Supporting Your Child Through Grief

  • Supporting Your Child Through Grief

It is normal to feel sad, angry, confused, upset, even anxious after someone you love dies. All feelings are okay. There is no timeline, no one way and no right way to grieve. Everyone processes, expresses and responds to grief differently (in their own way and in their own time). This is normal.

Model for your children how to put feelings into words by talking about your own feelings: 

I am feeling sad. It makes me sad that____ died. Then ask your child how they are feeling. It is important to listen and validate (try not to project, assume, or challenge their feelings).

Repeat their words back to them:

Your child: I am sad and overwhelmed.

You: You are feeling sad and overwhelmed.

Normalize:

 This is a really sad and overwhelming time.

Model and encourage healthy coping through creative expression, positive distraction, self-care, and connection:

  • Would you like to try and draw a picture of how you are feeling?
  • Would you like to make a collage with pictures of you and ______together?
  • Would you like to take a bubble bath and listen to music?
  • Why don’t we go for a walk, play basketball, go to a spin or yoga class (choose physical activities they like).
  • Let’s watch a funny (or favorite) show or movie.
  • Let’s play cards.
  • Let’s snuggle on the couch.

Help your child create a comfort tool box. Let them decide what should go in it. Some examples are:

  • Play dough
  • Crayons, colored pencils and markers
  • Paper
  • Pictures/quotes that make them feel happy or calm
  • Coloring books for stress relief
  • Favorite books
  • Dolls or action figures that they can use to role play and work through their feelings
  • A stress ball
  • A journal and special pen

Give your child permission to do the things that make them feel better. Introduce the concept of duality. Help them to understand that they can feel really sad and miss their loved one or friend and still participate in the activities they enjoy (and even try to have fun while doing them). Reinforce that their loved one or friend would want for them to be happy, to be with friends, to go to school, to participate in their activities, to do the things they love.

Help your child try to transform their sadness into positive remembrance by celebrating the qualities they loved, respected and enjoyed about their loved one or friend.

______was so helpful. Let’s volunteer and help others in their honor.

______was so creative. Let’s collect and donate art supplies to the children’s hospital in their name.

______loved to read. Let’s donate their favorite book to the library in their name.

______loved music. Let’s make a playlist of songs that makes you smile as you remember them.

*For younger children you may need to brainstorm and actively participate in helping them transform their sadness into positive remembrance. While you may begin the brainstorming process with your teen they may want to move forward on their own or with their friends, support and encourage them in doing so.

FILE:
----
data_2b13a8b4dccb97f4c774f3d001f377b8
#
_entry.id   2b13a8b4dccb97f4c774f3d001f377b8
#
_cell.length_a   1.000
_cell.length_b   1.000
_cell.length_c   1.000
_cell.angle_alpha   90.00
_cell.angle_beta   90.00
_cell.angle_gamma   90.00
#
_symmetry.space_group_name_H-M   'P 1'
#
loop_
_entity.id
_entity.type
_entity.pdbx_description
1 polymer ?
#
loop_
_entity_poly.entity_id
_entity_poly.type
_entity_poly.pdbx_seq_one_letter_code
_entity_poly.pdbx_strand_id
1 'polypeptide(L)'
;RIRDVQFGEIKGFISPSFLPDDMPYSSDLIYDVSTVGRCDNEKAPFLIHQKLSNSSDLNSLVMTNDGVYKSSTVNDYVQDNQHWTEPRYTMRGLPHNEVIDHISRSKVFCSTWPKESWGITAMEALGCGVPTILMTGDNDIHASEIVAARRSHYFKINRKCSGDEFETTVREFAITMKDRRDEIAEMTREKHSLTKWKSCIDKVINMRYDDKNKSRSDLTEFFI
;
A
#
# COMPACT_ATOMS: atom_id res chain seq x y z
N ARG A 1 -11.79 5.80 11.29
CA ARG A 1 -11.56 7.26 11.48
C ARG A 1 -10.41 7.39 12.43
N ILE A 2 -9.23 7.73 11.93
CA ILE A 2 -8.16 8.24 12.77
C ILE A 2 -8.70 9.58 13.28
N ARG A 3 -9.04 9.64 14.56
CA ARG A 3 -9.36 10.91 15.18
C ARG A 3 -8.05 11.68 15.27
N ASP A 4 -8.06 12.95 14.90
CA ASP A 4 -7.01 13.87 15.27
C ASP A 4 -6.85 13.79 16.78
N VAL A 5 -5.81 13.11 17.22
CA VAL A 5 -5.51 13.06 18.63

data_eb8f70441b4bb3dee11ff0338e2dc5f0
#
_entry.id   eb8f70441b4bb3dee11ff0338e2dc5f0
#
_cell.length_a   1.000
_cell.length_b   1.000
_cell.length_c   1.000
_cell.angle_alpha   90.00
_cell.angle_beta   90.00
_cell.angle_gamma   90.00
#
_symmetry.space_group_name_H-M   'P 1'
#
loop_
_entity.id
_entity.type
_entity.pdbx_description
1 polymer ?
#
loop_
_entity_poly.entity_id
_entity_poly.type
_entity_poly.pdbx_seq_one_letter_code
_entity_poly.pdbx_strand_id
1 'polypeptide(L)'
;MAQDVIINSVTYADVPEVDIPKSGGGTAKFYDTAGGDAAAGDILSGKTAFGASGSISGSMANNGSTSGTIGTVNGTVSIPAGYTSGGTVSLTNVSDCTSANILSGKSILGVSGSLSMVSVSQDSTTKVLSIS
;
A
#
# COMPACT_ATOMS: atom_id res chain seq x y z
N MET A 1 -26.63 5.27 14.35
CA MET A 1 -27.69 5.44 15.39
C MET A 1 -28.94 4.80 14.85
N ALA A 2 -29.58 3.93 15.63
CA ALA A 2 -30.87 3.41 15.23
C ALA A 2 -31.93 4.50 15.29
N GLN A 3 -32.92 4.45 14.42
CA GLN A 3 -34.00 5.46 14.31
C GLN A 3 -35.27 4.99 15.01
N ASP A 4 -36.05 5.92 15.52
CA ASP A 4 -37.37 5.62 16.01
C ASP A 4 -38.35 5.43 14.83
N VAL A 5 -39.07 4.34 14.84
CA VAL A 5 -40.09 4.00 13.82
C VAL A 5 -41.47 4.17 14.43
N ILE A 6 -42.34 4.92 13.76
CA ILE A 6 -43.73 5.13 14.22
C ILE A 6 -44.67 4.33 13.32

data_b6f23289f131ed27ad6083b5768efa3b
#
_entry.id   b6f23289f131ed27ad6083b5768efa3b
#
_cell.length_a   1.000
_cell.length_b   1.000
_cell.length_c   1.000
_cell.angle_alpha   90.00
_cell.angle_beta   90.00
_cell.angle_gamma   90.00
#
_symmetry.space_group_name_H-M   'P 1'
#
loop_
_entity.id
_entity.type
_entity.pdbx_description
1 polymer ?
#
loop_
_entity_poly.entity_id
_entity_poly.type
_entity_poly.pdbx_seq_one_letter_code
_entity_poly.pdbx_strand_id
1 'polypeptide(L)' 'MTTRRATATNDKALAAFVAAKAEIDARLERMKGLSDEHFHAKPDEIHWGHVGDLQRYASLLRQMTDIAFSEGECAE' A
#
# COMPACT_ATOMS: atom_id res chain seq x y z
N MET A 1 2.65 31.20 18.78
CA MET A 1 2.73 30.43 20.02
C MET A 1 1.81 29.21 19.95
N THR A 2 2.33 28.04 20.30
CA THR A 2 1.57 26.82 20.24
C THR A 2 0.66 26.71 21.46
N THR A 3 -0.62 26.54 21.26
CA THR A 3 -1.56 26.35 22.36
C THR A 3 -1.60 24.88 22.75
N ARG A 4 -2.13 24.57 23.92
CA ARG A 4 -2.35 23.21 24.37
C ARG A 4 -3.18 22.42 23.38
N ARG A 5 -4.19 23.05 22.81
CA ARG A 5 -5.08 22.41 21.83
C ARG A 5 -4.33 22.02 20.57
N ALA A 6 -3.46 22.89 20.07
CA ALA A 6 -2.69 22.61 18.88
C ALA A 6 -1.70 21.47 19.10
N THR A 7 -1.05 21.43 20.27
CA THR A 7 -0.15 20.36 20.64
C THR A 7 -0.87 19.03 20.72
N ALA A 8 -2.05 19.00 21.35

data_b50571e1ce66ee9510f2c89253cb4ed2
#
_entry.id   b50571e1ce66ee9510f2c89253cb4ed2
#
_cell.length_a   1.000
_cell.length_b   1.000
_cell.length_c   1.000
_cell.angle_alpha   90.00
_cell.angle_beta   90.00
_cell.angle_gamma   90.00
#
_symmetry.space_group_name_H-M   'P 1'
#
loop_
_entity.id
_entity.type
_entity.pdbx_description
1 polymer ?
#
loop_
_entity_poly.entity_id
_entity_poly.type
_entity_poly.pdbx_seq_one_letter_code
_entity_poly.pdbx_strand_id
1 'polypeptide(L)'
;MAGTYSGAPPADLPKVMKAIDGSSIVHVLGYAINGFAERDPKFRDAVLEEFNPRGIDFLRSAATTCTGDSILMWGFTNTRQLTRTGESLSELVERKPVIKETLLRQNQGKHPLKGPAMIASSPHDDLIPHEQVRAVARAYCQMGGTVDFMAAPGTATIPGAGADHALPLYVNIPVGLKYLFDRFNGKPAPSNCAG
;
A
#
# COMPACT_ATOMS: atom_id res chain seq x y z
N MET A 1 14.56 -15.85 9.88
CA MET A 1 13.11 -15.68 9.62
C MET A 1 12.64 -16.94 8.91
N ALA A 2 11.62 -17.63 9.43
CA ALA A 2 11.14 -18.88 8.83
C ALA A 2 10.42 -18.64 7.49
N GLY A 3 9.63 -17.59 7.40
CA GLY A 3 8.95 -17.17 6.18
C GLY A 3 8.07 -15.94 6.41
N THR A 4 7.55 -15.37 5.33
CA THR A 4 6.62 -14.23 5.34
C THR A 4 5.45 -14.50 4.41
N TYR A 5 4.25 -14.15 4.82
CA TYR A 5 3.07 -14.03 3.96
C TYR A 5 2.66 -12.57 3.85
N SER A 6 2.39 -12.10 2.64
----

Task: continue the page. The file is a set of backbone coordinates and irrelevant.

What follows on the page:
There is no recipe for healing through deep grief. There is no magic wand. Follow the lead of your child. Try not to project or assume how they are feeling or what they should do to feel better. If your child is showing you they want to talk, listen. If your child is showing you they need time alone or with friends respect their space while still checking in and staying connected (leave notes of love and encouragement on their pillow, send supportive texts of quotes, emojis, pictures, loving words…keep it simple).

Grief work is hard work and unfortunately there is no formula or timeline that works the same for everyone. Each person will approach, manage and express their grief differently. Some days will be harder than others. Let your child know that you are there for them. Ask if they would like to speak with a counselor at school or a grief counselor outside of school about their feelings. Normalize and encourage them to access additional support if they feel, or you feel, they need it. A counselor is like a coach for their feelings. It takes great courage, self-awareness and maturity to know that you need extra support and want to learn to cope better with difficult feelings. Talking to a counselor is no different than getting a tutor for school work, a piano teacher for piano lessons, a batting coach for baseball. Learning ways to process, talk about, and cope with loss can be empowering and healing.

Deep grief can feel debilitating and depleting. Your child may not know how they will grow and heal through grief, but they will. Deep grief does not last forever. Eventually, they will learn to live in duality, longing for what was while living forward. Feeling deep sadness while returning to the familiar routine of school, activities, sporting events, parties, time spent having fun with friends.

The loss of a family member or friend is painful. Learning to cope with complex and unpredictable emotions is important. There are many resources available.

https://www.dougy.org/ The Dougy Center

https://childrengrieve.org/ The National Alliance for Grieving Children

http://www.hospicewr.org Elisabeth Severance Prentiss Bereavement Center

If you have concerns about your child call and speak with their pediatrician, the school guidance counselor, or engage a therapist. If you fear your child might be in crisis and need immediate support call the National Suicide Prevention Lifeline: National Suicide Prevention Lifeline (1-800-273-8255). Trained crisis workers are available to talk 24 hours a day, 7 days a week. All calls are confidential. If the situation is potentially life-threatening, call 911 or go to a hospital emergency room.

 

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